Payors looking for growth today do not have to confine themselves to their core books of business. Opportunities abound in a number of adjacent areas, including supplemental products, data analytics/healthcare IT, distribution to consumers, and retail healthcare (Exhibit 4). For example, the current revenue pool for supplemental coverage is roughly 20 percent of the total revenues for group health coverage today. We expect that revenue pools in most of these adjacent areas will continue to rise—the growing role of consumer choice in health coverage purchasing (through public exchanges, defined-contribution employer coverage, and private exchanges) will likely prompt more consumers to buy supplemental coverage and create a greater role for B2C and B2B2C distribution services. (More information about this topic can be found in the McKinsey white paper by Celia Huber et al. “Supplemental products: No longer just a side dish.” July 2011. For a copy of this paper, contact Karen_Harden@mckinsey.com.) In our private exchange simulations, for example, up to 40 percent of consumers—and up to 60 percent of families—opted to spend out of pocket (above the employer-provided defined contribution) to purchase supplemental products.
Beyond the sizeable revenue and profit potential, payors have strategic reasons to consider opportunities in adjacent areas. As the capabilities they need to compete in different business lines diversify, payors may find that they are acquiring the capabilities required in adjacent areas. For example, as care management becomes increasingly important for their Medicare and Medicaid business, some payors may find that vertical integration with providers is becoming increasingly attractive. (Whether it makes sense to integrate vertically in every instance is another issue that must be analyzed on a granular level. More information about how to think about vertical integration will be given in an upcoming blog post, “When does vertical integration make sense?”) Similarly, as the individual market grows and marketing and selling directly to consumers becomes more important, expansion into distribution services or retailing could become synergistic.
As payors make the above choices in their core business and adjacent areas, a nuanced understanding of their competitive advantage will be critical. Different payors have different abilities to compete effectively and win in different markets. For example, network cost advantages in different geographies will dictate the relative attractiveness of those geographies for an individual payor. Existing assets in adjacent areas would make market entry easier for some payors than for others.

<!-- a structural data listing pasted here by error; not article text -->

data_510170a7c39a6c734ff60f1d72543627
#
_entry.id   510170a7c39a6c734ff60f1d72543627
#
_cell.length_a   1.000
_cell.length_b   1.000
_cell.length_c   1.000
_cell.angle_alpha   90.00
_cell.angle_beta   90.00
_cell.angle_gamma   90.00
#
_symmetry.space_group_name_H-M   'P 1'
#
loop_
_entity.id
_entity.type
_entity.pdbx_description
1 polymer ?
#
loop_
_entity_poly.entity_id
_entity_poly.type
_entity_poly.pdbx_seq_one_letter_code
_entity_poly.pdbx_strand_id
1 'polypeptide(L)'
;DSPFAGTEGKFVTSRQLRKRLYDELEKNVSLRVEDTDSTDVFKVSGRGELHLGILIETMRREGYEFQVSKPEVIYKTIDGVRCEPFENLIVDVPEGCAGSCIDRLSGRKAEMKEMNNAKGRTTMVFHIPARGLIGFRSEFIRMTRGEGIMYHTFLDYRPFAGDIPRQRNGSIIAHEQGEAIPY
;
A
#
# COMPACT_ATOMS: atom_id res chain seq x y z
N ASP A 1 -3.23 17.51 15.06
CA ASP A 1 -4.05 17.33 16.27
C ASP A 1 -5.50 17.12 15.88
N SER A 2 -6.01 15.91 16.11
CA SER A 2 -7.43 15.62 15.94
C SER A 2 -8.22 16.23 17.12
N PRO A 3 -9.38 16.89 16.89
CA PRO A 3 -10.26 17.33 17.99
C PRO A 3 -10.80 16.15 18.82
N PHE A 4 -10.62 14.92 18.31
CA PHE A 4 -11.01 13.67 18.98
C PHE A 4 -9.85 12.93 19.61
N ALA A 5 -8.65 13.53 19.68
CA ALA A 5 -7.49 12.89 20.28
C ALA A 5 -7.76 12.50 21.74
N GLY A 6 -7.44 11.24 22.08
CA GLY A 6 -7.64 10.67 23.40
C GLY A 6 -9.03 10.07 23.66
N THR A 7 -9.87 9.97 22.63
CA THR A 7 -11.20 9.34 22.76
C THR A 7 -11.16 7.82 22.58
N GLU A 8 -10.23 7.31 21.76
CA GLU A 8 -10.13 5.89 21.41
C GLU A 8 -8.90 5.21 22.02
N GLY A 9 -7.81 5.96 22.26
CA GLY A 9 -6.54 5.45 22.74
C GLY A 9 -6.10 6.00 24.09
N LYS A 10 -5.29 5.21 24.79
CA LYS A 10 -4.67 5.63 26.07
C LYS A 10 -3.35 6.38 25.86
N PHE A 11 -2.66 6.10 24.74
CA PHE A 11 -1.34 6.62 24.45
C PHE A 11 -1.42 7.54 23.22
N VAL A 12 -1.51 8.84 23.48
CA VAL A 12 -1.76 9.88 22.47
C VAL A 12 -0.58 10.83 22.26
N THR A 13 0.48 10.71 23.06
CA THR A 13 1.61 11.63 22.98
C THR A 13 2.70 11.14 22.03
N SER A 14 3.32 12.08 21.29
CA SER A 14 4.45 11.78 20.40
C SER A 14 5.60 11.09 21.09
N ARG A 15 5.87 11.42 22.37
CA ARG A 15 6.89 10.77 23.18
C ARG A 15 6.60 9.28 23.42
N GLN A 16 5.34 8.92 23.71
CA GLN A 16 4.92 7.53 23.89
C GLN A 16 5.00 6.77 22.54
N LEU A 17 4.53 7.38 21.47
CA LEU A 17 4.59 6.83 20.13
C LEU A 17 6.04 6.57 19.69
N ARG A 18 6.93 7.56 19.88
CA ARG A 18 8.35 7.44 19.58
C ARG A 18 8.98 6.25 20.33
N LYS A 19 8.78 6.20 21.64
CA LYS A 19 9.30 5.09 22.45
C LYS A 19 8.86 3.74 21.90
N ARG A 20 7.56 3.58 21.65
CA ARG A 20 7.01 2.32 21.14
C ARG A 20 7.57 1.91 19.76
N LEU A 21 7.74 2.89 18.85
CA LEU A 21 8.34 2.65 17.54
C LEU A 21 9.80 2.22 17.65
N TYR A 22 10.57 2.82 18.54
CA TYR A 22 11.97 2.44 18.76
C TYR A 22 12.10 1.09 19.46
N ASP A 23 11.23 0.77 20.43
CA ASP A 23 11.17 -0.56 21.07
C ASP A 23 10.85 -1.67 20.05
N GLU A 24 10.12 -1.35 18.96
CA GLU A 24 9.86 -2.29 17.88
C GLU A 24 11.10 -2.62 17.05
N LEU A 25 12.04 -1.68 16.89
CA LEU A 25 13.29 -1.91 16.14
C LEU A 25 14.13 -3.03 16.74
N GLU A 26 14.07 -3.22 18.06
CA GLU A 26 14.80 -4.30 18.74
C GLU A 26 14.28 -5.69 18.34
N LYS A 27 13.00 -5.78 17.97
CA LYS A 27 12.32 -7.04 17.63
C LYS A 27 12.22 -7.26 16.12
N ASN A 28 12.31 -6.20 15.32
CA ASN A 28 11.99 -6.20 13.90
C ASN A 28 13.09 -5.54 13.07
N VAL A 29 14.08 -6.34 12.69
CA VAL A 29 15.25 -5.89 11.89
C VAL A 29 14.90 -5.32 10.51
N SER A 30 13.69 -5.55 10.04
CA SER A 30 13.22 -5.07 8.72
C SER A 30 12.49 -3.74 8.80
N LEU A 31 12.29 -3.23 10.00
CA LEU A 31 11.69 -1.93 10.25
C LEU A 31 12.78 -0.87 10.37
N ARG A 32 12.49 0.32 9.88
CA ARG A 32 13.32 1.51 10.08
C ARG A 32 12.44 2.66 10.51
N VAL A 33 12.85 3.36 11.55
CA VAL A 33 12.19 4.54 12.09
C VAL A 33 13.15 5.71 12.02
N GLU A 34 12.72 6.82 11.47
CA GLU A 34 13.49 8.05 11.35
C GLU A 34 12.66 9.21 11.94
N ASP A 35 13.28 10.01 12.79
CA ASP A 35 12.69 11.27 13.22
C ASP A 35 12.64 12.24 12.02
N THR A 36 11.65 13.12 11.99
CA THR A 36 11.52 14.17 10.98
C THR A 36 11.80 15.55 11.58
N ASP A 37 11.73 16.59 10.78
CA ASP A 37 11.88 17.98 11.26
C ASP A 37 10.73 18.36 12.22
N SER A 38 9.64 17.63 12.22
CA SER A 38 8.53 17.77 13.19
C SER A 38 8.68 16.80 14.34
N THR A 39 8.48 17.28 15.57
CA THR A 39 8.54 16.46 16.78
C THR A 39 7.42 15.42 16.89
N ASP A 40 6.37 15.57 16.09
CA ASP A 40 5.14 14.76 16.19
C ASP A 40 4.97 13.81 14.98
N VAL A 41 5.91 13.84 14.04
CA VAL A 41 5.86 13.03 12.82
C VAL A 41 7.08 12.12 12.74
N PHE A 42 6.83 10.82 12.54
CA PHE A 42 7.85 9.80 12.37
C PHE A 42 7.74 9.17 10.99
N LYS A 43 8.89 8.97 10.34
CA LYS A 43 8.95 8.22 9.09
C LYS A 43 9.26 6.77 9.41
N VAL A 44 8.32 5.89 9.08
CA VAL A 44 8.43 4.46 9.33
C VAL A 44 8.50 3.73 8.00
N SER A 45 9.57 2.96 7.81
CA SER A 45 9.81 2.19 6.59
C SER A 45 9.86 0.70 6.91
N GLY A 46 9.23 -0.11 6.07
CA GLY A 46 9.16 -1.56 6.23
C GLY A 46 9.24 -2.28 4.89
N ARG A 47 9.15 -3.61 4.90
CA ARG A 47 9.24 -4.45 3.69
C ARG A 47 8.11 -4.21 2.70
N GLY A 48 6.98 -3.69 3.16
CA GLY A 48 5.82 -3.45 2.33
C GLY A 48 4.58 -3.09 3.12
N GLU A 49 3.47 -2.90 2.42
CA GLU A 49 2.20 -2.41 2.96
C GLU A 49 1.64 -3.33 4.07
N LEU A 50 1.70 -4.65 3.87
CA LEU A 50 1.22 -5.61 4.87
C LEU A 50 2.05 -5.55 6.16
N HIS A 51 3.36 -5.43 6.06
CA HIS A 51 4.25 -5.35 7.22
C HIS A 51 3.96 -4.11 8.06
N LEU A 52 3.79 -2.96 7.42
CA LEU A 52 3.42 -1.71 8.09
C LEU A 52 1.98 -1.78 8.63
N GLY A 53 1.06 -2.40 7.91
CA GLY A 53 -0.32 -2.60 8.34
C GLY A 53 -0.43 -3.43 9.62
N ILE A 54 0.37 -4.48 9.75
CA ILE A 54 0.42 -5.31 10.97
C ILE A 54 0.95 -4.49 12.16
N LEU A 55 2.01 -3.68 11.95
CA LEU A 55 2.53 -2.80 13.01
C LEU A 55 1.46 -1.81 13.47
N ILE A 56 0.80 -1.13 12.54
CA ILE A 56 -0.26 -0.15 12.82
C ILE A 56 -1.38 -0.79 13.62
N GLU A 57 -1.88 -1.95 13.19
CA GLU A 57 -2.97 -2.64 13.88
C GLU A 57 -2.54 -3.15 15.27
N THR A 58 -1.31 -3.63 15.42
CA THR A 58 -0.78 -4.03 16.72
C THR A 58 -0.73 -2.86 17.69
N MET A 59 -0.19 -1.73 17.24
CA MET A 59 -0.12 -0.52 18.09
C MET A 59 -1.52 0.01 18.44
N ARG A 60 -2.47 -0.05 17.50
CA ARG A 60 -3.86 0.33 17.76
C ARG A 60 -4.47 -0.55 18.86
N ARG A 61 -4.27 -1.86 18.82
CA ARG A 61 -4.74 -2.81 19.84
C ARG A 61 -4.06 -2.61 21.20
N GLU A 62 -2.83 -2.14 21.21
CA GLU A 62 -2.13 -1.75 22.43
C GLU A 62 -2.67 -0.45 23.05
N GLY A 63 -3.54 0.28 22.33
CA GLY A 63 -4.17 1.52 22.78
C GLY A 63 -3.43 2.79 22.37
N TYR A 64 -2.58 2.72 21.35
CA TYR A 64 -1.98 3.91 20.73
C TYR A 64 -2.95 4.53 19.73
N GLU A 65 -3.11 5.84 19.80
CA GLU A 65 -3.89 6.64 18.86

Acting On Where-To-Compete Decisions
Committing resources—capital, talent, and management attention—is what makes where-to-compete decisions real. However, most organizations fail to make these resource-allocation decisions. Indeed, at most companies, the biggest predictor of budget allocations in any given year is last year’s budget. We have found that more than 90 percent of resources are allocated by momentum—that is, to the same areas as the year before. Yet, companies that are more aggressive in reallocating capital to back up their where-to-compete decisions significantly outperform their peers.
Our research into more than 1,600 US companies across a range of industries shows that those that reallocated a large proportion of their resources in response to changing market conditions achieved a much higher total return to shareholders over a 16-year period than did companies that reallocated a smaller proportion of their resources (Exhibit 5). This result was surprisingly consistent across all industries. The companies that reallocated a high proportion of their resources were also markedly less likely to be acquired or go bankrupt. (More information on the impact of resource reallocation can be found in an article by Stephen Hall et al. How to put your money where your strategy is. McKinsey Quarterly. March 2012.)
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Given the disruptive changes in the healthcare industry, payors that want to thrive over the next few years will need to develop the discipline to make and act on where-to-compete decisions. They will need insights into where growth and margin will be earned, the foresight to determine when inflections points in the market might happen, a clear view of their own competitive advantages and capabilities (which would give them the ability to win and earn a superior return), the fortitude to make tough resource-allocation decisions, and the agility to alter their course as the market shifts. Acquiring the needed discipline is challenging but necessary. The upside from getting where-to-compete decisions right is substantial enough to demand top management’s attention—and the downside is potentially fatal.
EXHIBITS (Click to enlarge.)